Spencer v. HopperAnnotate this Case
243 Ga. 532 (1979)
255 S.E.2d 1
SPENCER v. HOPPER.
Supreme Court of Georgia.
Submitted December 1, 1978.
Decided April 4, 1979.
Rehearing Denied April 24, 1979.
John H. Ruffin, Jr., John Charles Boger, Jack Greenberg, James M. Nabrit, III, Joel Berger, Anthony G. Amsterdam, for appellant.
Richard E. Allen, District Attorney, Arthur K. Bolton, Attorney General, Kirby G. Atkinson, Assistant Attorney General, for appellee.
On January 15, 1975, James Lee Spencer was convicted in the Superior Court of Burke County for the offenses of murder, aggravated assault and escape. He was sentenced to death for the murder, and to 10 years imprisonment on each of the other charges, to run concurrently. On direct appeal, this court affirmed the convictions and sentences on April 6, 1976. Spencer v. State, 236 Ga. 697 (224 SE2d 910) (1976), cert. den., 429 U.S. 932 (1976). It will be recalled that Spencer shot a deputy in the eye and killed the deputy's father-in-law while attempting to escape from the vehicle transporting him to Reidsville Prison.
On March 22, 1977, Spencer filed a petition for a writ of habeas corpus in the Superior Court of Tattnall County. His execution having been set for March 28, 1977, the superior court stayed the execution and set the habeas hearing for May 12, 1977. That hearing commenced on May 12, was continued on petitioner's motion and was concluded on July 13, 1977. On August 18, 1978, the habeas court entered an order denying Spencer habeas corpus relief and dissolving the stay of execution. This *533 court subsequently granted Spencer's application for a certificate of probable cause to appeal, and granted his motion for stay of execution pending this appeal.
1. Spencer's first ground for relief in his petition for a writ of habeas corpus was that neither his conviction nor his death sentence could stand "because he was indicted by a grand jury and convicted and sentenced to die by a trial jury, which were selected through procedures that systematically excluded black persons and women from service on those respective juries," and that the failure of the convicting court to conduct a hearing on his motion challenging the trial jury violated his rights under Code Ann. § 2-109. In this appeal, he enumerates as error the habeas court's order denying habeas relief and finding that he waived his challenge to the trial jury by failing to timely raise it. He does not enumerate on this appeal any error regarding grand jury composition.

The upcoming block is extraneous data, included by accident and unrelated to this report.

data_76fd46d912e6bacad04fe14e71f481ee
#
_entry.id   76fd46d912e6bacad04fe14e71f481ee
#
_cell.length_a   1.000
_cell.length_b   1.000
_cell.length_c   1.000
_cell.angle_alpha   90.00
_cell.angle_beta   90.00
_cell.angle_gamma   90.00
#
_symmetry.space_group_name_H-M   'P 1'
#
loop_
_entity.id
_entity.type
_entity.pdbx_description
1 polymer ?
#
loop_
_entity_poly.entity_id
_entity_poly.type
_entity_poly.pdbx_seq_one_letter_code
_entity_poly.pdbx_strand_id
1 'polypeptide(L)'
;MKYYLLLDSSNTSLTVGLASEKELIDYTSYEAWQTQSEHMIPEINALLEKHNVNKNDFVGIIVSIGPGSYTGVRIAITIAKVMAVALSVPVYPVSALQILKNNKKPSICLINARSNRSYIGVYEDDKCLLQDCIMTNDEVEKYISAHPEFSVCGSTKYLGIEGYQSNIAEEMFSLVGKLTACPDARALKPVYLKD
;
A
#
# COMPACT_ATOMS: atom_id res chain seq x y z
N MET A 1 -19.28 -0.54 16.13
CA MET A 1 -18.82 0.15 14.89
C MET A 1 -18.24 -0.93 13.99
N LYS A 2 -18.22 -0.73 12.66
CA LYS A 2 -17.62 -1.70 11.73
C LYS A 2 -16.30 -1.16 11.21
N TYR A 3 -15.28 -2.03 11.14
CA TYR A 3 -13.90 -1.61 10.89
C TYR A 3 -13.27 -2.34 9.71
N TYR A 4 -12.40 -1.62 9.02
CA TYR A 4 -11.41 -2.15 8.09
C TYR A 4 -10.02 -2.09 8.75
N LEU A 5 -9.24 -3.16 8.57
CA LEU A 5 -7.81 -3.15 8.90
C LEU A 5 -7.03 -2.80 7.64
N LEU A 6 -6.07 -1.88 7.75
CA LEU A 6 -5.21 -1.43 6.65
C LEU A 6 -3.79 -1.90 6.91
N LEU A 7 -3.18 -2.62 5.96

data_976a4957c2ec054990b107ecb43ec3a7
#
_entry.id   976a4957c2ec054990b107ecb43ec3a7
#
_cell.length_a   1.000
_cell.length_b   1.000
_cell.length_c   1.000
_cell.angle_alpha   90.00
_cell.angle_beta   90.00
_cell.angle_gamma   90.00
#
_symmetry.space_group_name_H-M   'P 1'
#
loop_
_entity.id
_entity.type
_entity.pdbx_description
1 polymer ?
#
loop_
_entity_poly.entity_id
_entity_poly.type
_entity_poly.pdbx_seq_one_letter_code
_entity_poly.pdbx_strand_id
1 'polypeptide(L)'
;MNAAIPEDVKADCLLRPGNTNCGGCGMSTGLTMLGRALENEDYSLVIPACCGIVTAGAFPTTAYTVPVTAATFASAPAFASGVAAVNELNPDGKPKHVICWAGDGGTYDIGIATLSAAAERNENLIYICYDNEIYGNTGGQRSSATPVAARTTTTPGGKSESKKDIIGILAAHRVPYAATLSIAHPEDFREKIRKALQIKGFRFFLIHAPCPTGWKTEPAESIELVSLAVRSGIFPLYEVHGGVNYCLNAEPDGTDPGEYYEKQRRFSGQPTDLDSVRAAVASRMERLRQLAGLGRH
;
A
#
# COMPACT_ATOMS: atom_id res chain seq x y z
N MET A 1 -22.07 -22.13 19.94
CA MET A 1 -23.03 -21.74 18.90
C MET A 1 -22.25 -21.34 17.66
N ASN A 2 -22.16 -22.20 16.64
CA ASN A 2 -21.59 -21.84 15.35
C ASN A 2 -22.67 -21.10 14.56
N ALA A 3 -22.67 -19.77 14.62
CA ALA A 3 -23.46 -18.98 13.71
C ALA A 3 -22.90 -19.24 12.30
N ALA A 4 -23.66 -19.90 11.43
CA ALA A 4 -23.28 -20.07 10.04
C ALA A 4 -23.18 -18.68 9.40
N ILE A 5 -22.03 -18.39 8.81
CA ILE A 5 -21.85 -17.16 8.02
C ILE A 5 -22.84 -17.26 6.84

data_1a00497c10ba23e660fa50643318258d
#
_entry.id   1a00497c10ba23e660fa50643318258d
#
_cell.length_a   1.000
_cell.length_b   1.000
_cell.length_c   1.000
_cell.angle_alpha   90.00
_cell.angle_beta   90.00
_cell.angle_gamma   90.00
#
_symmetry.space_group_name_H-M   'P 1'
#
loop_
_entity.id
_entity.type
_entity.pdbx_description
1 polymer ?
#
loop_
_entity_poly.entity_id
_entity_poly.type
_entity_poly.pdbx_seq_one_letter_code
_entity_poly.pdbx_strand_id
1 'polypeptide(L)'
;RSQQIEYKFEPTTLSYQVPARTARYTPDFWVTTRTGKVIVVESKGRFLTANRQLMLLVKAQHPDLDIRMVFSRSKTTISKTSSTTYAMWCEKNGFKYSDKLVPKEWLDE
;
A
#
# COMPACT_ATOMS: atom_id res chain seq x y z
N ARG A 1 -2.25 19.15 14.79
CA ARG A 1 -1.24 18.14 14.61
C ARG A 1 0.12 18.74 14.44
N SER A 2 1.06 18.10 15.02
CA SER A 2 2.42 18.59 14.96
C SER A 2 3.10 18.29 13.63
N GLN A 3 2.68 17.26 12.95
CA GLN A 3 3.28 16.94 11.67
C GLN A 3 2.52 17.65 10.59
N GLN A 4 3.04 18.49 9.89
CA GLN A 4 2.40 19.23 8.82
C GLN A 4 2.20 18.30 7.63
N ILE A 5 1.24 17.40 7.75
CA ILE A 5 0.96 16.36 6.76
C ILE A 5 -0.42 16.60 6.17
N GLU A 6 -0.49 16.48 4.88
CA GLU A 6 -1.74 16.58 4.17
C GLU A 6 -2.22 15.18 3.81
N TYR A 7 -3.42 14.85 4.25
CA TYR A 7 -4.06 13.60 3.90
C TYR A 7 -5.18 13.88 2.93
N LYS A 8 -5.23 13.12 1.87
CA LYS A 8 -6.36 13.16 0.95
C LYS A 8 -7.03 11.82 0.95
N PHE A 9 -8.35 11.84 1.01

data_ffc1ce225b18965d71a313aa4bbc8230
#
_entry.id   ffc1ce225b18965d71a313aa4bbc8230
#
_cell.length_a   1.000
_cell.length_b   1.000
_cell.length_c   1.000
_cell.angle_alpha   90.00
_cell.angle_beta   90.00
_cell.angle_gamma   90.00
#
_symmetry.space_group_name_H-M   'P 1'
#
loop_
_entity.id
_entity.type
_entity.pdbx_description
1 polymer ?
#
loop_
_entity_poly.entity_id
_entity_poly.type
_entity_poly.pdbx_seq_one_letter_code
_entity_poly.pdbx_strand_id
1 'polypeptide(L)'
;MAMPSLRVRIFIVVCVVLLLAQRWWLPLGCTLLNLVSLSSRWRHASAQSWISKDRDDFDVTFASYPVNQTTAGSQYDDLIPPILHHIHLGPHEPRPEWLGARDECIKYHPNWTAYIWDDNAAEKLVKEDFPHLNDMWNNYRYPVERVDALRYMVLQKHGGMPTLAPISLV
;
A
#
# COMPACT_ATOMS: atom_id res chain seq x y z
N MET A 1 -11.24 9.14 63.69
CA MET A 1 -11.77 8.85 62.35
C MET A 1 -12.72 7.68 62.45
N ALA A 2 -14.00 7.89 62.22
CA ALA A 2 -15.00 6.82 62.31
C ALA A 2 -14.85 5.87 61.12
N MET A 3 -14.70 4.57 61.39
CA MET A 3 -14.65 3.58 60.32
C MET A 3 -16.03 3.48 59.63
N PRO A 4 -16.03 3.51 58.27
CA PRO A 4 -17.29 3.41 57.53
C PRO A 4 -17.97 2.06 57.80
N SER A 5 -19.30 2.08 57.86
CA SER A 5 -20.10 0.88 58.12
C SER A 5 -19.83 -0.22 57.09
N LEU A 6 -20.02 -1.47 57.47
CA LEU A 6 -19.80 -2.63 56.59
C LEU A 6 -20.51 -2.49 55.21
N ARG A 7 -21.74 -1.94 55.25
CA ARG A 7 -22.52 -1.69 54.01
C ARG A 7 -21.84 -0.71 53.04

On the opening day of trial, January 6, 1975, at a point after 42 jurors' names had been called but before examination of them began (see Code Ann. §§ 59-802, 59-803), Spencer presented one or more motions pro se, although his appointed attorney was present. The record does not show the nature of the motions except that one apparently was a special plea of insanity. At the prosecutor's suggestion, the hearing on the special plea commenced at once and was completed the next day.
The trial of the main case resumed on January 7 and after both sides had announced ready, Spencer personally addressed the court: "May it please the Court, Your Honor, I'd like to present a petition of removal which I filed in Federal Court." The trial court reviewed a copy of the pro se petition for removal, which was addressed to Judge Anthony A. Alaimo of the U. S. District Court for the Southern District of Georgia, Augusta Division, and sought removal pursuant to 28 USC § 1443 (1, 2) on the ground that blacks were systematically excluded from *534 Burke County jury rolls and underrepresented on Burke County juries. The petition referred to the petitioner's special plea of insanity and a motion for change of venue but did not mention a jury challenge having been made in the trial court. The district attorney stated that the removal petition was contained in a letter addressed to Judge Alaimo and that as of that morning it was still in the Richmond County jail and had not been received by Judge Alaimo or by the Federal Court. The district attorney took the "position that it hasn't been filed properly and [concluded] that it has no effect on this court's jurisdiction until that time." The trial court then ruled that it retained jurisdiction.
Witnesses were then sequestered and voir dire began. Nineteen jurors qualified tentatively. The next morning, January 8, 1975, before continued voir dire began, Spencer again addressed the court directly: "May it please the Court, Your Honor, I have a motion here that I would like to file to challenge the array of the jurors. I ..." At this point in the trial transcript, two pages are missing from the copy of the transcript filed in the habeas corpus proceeding. The habeas court, however, found as a fact that "the pro se motion to challenge the jury was in fact filed on January 8, 1975."